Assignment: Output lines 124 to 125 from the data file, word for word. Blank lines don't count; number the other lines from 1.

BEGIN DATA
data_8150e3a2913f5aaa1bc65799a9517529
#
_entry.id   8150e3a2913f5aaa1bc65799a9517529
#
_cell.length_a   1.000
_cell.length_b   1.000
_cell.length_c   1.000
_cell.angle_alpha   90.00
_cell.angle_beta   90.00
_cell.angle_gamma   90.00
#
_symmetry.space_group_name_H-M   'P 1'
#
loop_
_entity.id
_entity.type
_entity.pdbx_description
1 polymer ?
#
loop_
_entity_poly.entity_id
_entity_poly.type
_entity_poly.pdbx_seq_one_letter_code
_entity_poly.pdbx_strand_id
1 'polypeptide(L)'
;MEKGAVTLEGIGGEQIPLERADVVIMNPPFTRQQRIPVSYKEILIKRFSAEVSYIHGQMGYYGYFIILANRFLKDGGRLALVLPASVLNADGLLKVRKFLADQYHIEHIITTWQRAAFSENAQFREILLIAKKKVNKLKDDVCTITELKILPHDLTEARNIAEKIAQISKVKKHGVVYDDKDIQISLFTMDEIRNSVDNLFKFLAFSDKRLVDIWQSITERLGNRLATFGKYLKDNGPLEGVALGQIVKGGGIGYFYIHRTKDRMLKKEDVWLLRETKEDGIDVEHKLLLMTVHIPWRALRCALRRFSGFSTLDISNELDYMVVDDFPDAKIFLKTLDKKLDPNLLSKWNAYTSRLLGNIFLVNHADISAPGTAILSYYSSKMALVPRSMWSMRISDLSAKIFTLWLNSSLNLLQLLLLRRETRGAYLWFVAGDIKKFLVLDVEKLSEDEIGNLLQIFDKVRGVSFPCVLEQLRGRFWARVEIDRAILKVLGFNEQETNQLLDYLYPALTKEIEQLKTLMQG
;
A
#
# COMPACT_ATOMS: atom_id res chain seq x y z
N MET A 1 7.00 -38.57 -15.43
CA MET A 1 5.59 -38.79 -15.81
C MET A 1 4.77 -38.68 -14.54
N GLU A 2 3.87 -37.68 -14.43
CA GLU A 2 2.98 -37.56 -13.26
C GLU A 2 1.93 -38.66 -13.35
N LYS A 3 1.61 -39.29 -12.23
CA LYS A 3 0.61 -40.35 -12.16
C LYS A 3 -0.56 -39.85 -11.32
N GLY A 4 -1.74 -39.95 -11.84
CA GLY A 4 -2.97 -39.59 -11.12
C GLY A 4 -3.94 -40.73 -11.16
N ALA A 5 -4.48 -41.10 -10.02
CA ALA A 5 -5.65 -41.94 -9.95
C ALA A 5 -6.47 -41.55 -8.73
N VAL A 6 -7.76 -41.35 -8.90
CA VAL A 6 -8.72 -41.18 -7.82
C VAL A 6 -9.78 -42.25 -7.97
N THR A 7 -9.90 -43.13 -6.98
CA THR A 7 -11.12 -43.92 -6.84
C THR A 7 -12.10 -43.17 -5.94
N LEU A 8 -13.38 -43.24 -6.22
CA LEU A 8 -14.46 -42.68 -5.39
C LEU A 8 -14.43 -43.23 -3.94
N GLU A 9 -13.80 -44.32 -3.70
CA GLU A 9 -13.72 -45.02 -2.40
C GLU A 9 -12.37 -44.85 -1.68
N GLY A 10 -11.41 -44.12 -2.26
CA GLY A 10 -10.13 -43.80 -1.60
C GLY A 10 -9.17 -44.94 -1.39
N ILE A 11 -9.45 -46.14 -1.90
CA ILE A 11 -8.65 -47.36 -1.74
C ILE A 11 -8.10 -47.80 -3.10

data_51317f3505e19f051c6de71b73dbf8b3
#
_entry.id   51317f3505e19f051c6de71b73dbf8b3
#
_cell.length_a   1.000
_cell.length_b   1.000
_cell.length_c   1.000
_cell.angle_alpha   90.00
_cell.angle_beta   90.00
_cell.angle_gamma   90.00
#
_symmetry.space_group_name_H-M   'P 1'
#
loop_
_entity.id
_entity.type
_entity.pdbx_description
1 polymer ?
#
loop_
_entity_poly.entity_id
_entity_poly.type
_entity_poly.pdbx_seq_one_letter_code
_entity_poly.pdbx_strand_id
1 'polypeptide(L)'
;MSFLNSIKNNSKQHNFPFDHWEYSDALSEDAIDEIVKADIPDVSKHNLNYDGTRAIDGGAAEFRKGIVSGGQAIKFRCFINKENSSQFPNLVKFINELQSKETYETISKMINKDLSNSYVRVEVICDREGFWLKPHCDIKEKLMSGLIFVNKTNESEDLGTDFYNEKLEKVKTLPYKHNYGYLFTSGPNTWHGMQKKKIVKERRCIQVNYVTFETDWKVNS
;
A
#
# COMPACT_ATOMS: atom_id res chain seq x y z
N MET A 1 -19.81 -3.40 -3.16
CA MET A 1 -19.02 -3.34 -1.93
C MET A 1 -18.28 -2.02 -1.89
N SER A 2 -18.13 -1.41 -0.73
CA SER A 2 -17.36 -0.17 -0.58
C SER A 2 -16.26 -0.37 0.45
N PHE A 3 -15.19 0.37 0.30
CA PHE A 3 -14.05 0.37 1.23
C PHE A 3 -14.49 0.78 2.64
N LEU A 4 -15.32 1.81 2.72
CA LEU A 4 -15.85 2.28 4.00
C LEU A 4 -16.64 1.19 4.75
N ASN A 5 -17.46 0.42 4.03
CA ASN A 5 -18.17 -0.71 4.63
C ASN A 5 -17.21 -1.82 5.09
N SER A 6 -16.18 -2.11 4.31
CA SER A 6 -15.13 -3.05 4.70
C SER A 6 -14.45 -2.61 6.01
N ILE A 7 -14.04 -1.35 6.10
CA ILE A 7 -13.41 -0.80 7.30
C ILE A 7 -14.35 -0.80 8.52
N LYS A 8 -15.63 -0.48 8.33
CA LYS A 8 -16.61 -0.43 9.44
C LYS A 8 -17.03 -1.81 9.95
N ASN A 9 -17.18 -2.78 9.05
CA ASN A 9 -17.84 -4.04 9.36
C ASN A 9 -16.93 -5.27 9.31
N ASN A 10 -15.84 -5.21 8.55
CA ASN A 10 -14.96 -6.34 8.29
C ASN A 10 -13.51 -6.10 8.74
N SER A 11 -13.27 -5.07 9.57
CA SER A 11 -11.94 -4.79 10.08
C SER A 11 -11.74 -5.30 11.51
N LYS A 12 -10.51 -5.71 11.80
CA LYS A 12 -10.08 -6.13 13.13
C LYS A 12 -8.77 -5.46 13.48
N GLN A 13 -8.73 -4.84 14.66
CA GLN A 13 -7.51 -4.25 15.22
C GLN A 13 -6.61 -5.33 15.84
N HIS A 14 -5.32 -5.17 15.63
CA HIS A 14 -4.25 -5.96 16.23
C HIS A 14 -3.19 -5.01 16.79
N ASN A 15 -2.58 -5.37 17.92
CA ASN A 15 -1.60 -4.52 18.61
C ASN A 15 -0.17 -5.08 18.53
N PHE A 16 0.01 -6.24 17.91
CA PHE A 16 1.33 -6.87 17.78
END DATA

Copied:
N SER A 11 -13.27 -5.07 9.57
CA SER A 11 -11.94 -4.79 10.08